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Sepia photography painted over with figures and details

Mother. Truth Seeker. Artist.

Jack Manning Bancroft
Ella Bancroft
Dr Bronwyn Bancroft AM
Cherokee Lord
Damien Webb
The Country Cries for Truth, puts Dr Bronwyn Bancroft’s art, life, family and deep connection to Bundjalung Country on display.

In a 2015 talk to students and colleagues at Sydney College of the Arts, Bronwyn Bancroft shared an early memory. ‘From the very first time that I could discern shade from light, line from tone, I have been in love with art and the creation of art.’ She went on, ‘Trees, bark, rocks and sky set me on a journey to record and exact the beauty of nature, through my eyes. I am here today because I am a creative creature. But it is a long way from where I began.’

Bancroft has been exhibiting her art nationally and internationally, to great acclaim, for over three decades. Since 1992 she has written or illustrated — sometimes both — 47 books. Like her books, her art is vibrant and driven by heartfelt stories and memories that powerfully represent Aboriginal culture, experiences and knowledge. Her fearless voice, sharing truths about Country, kinship, family and environmental degradation, has echoed far and wide. This mother, truth seeker and artist demands a reframing and decolonising not only of our written, oral and visual shared history, but of our society at large.

Ahead of the exhibition that has emerged from the inaugural NSW Aboriginal Creative Fellowship awarded to her in 2021 — a partnership between the Library and Create NSW — Openbook celebrates Bancroft’s work and art in her own words, and those of her son Jack and daughter Ella. The Bancroft family’s words also appear in the exhibition, weaving around pieces that entwine the central themes of Country, family and shared history. Curator Cherokee Lord also shares her experience of visiting the artist’s studio on Country and Damien Webb, Manager Indigenous Engagement, reflects on the exhibition.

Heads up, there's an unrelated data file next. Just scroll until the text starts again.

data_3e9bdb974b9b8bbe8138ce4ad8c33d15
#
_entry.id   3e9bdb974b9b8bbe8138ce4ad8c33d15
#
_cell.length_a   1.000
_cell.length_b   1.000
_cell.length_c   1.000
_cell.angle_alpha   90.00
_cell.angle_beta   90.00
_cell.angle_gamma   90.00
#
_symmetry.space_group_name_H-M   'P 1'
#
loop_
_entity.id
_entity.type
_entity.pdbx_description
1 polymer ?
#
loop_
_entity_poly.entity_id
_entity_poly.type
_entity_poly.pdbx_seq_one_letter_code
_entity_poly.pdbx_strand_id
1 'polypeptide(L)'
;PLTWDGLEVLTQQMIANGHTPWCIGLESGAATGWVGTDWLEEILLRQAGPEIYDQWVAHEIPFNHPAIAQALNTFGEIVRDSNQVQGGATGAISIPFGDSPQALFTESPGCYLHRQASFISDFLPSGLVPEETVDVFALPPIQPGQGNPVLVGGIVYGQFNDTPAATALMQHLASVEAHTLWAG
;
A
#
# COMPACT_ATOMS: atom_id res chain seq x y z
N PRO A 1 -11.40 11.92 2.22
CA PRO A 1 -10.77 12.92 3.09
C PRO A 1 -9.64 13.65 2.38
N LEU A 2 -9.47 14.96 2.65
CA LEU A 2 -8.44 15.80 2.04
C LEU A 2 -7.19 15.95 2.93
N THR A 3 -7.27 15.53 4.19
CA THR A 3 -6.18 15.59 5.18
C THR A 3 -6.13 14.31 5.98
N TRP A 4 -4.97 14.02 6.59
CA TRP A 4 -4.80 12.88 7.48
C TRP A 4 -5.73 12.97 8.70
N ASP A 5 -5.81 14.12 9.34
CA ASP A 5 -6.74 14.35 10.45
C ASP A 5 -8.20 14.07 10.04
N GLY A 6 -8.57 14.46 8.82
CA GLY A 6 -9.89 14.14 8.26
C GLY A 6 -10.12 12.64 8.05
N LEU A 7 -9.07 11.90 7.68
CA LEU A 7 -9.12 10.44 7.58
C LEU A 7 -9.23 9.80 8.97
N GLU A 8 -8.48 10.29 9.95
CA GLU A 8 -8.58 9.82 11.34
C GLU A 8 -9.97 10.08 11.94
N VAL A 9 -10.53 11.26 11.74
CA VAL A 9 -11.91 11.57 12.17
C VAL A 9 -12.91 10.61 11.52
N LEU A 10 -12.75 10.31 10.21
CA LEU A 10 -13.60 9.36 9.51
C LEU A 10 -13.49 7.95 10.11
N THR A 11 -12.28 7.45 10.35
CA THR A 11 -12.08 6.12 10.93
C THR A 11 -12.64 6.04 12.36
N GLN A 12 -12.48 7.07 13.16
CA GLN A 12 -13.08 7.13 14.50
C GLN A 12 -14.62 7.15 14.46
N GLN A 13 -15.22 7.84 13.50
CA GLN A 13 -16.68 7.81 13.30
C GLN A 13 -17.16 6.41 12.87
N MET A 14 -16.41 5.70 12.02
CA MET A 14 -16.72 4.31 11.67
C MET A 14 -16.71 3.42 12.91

Black and white photograph with illustration over the top
Ngullingah Jugun Cries For Truth 1, 2024, Digger’s Camp, Lionsville, c 1872

Mum. Bronny B.

Jack Manning Bancroft

Cackling laughter. Firepit burning. People moving.


A streak of colour traverses the footpaths of inner-city Sydney, arresting attention, seamlessly weaving, floating on another frequency. Alive to the magic. Amongst the dull and gray.

Mum. Bronny B.

Determined, focused, don’t you dare say she can’t do it. Strong. Relentless. Driven. Open. Shut.

Bronwyn Bancroft. Artist. Mother. Friend.

20 years ahead, frustrated in translation, awake and aware to the magic, desperate for humans to be our best — how hard is it for a human being to think?

To just stop and think, to value an idea, to value joy, to not be intimidated by forces that move bigger than them, a burst, an explosion, a crackle of light and fire, lightning is hard to bottle, it’s inside her, lightning wants to burst out and awaken the landscape, it’s her, lightning in a bottle.

Bronny B.

Underwater, swimming, swimming, swimming, water is life, return to the creek, to the water, swimming, the mind will calm, the water, the return, the return. We don’t have a choice, we are in it always, always moving, always moving, something inside, the fire, gotta be calmed, water.

Water calms. A smile.

Mother. Artist. Daughter. Friend. Ally. Trouble Maker.

Trouble Maker? The rules are stupid, don’t tell me to follow them, change them.

Thinker. Doer.

Gives away her money, her food, her rooms, everything. Always giving, others first.


Head down, painting, painting, painting, painting, painting, painting, painting, painting, painting.

Done the work.

Now you look?

She’s not looking, she’s painting. Not for attention. Compelled, a force, the fire, the water, the life, the earth, the soul, the window in time, the only moment we get.

An artist for the ages, a burst of light and love and life, of power and passion, of joy and hope, my mum, I love her, she taught me to never ever give up on my imagination, she reminds us all of what’s possible, if we don’t stop doing.

Truth Seeker

Ella Bancroft

What an honour and privilege to be raised by this true master, this woman who never gave up, who never stopped painting, never stopped speaking her truth and never stopped reminding us that magic lives outside the confines of monetary or social status. She was always reminding us through her art that we must carry the stories of those who came before us, to remember those times and to pull great strength from our culture and ancestors.